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Q: I'm curious -- what would you say is the mark of true masculinity?

Jim: Every man needs to feel like a hero. We're built to be warriors. The trouble is most guys don't feel like they get a chance to use their strength on behalf of their family very often. I mean, how many guys march in from the front yard on a Saturday with their chest puffed out, saying, "I mowed the lawn!" That just doesn't quite hit it.

Maybe that's why so many young men believe they have to prove their manhood through brute strength -- how much weight they can lift or how hard they can punch. That might be what sets the heroes apart in the movies. But in everyday life, inner strength is far more important to true masculinity than outer strength.

A real man lays his life down for his family every single day. Like when a dad plays catch in the front yard even though he's tired from a long day at work. Or when he talks his daughter through her first heartbreak -- even though he'd rather she not grow up at all. Sometimes it's as simple as a husband skipping the ballgame on TV to run an errand to the store for his wife.

Those things may not sound very heroic. But that's because guys usually think masculinity is found in the big things. The truth is it's mostly found in the inner strength that enables a man to serve his wife and kids in the small ways every day.

Q: Our teenaged daughter has a poor body image and a negative view of herself, but she won't talk about it. How do we bring this up without smothering her or alienating her?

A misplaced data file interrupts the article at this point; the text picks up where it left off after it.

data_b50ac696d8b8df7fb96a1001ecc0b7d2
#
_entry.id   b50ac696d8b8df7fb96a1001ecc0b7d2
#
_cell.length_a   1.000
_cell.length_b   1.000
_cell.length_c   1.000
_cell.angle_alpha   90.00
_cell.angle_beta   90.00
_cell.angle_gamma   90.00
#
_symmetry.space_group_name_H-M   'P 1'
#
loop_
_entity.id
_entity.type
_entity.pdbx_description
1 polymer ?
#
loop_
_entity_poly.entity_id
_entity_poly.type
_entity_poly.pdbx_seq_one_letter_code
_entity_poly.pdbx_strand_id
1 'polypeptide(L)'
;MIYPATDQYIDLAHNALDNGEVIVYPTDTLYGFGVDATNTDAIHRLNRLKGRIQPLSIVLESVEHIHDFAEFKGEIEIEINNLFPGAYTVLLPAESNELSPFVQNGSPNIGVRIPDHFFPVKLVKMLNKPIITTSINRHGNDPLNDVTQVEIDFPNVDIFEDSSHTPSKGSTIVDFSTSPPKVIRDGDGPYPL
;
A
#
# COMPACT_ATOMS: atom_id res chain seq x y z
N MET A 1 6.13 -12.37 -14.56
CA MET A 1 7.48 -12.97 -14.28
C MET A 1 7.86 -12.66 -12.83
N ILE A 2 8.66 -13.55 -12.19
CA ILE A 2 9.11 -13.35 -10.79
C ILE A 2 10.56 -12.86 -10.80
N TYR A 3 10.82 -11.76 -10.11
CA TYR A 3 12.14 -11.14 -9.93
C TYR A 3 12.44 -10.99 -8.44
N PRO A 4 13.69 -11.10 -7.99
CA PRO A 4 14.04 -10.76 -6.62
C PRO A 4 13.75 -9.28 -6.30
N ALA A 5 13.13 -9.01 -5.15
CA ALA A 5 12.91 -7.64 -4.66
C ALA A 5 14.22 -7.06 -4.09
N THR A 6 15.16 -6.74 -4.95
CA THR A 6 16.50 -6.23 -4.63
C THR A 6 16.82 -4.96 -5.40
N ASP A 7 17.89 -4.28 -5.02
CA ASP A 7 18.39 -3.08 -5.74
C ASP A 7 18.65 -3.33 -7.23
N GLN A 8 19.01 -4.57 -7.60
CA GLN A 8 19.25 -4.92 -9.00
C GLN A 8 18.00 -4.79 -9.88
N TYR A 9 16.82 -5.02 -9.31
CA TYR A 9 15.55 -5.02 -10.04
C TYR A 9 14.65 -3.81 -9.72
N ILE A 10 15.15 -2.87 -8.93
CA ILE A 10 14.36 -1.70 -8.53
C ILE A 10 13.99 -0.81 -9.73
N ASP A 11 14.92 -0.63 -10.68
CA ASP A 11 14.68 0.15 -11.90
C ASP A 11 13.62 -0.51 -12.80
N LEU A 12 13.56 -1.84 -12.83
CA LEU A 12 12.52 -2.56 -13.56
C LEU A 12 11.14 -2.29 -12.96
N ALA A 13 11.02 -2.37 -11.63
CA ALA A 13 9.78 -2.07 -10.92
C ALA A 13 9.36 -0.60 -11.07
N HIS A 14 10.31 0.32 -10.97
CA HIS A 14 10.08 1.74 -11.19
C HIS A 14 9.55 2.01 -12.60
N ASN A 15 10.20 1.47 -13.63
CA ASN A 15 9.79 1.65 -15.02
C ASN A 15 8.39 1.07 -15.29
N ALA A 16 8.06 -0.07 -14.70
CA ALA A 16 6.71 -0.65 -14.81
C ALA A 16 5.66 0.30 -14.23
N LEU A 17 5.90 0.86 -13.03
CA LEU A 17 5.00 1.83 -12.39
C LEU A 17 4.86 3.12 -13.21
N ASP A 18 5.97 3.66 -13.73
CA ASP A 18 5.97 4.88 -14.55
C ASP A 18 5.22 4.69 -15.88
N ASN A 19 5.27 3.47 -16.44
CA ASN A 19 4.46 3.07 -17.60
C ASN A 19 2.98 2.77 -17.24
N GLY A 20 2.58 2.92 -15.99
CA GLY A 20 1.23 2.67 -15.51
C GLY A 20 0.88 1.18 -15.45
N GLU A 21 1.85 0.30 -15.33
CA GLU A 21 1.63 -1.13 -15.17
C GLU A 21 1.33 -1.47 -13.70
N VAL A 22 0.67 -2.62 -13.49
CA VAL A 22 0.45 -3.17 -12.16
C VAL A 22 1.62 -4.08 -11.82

Danny Huerta, Vice President, Parenting and Youth: Sadly, some of the biggest lies we believe come through the mirror. Many teens you (or your daughter) wouldn't suspect have problems with a negative body image. The deeper issue she's wrestling with is the belief that acceptance and love are based on her appearance. That's a widespread lie presented via social media, advertisements and "filmed perfection."

Teens generally don't respond to forced discussions about emotional or personal issues. Rather than pushing her to share her feelings, the best approach is to consistently and intentionally spend one-on-one time together -- taking walks, eating out, etc.

Your daughter needs to feel safe to share her thoughts and feelings with you -- and this takes time. At some unexpected moment she may spontaneously begin talking about her worries. Roll with it, listen and be ready to clarify: "Help me understand..." Reflect back what she's saying and affirm her concerns: "What I'm hearing you say is ____, is that right?" The more understood she feels, the greater her trust and openness.

If you're genuine and sensitive, there's a good chance she will gradually open up. As she does, resist the urge to fix things. This is a personal journey of finding the truth. I've asked both my teens: "Who gets a vote in saying who you are and why?"

Note that dads play an especially important role; every girl longs to feel loved and cherished by her father. Genuine, consistent, affirming words from Dad go a long way toward reinforcing truth in a young woman. But he should compliment her on her character and unique attributes rather than simply on her looks or achievements. (I love writing encouraging notes to my 14-year-old daughter.)

If you're concerned that your daughter may be at risk for anorexia or bulimia, I encourage you to seek professional help immediately. Our staff counselors can refer you to a qualified therapist in your area; call 1-855-771-HELP (4357).

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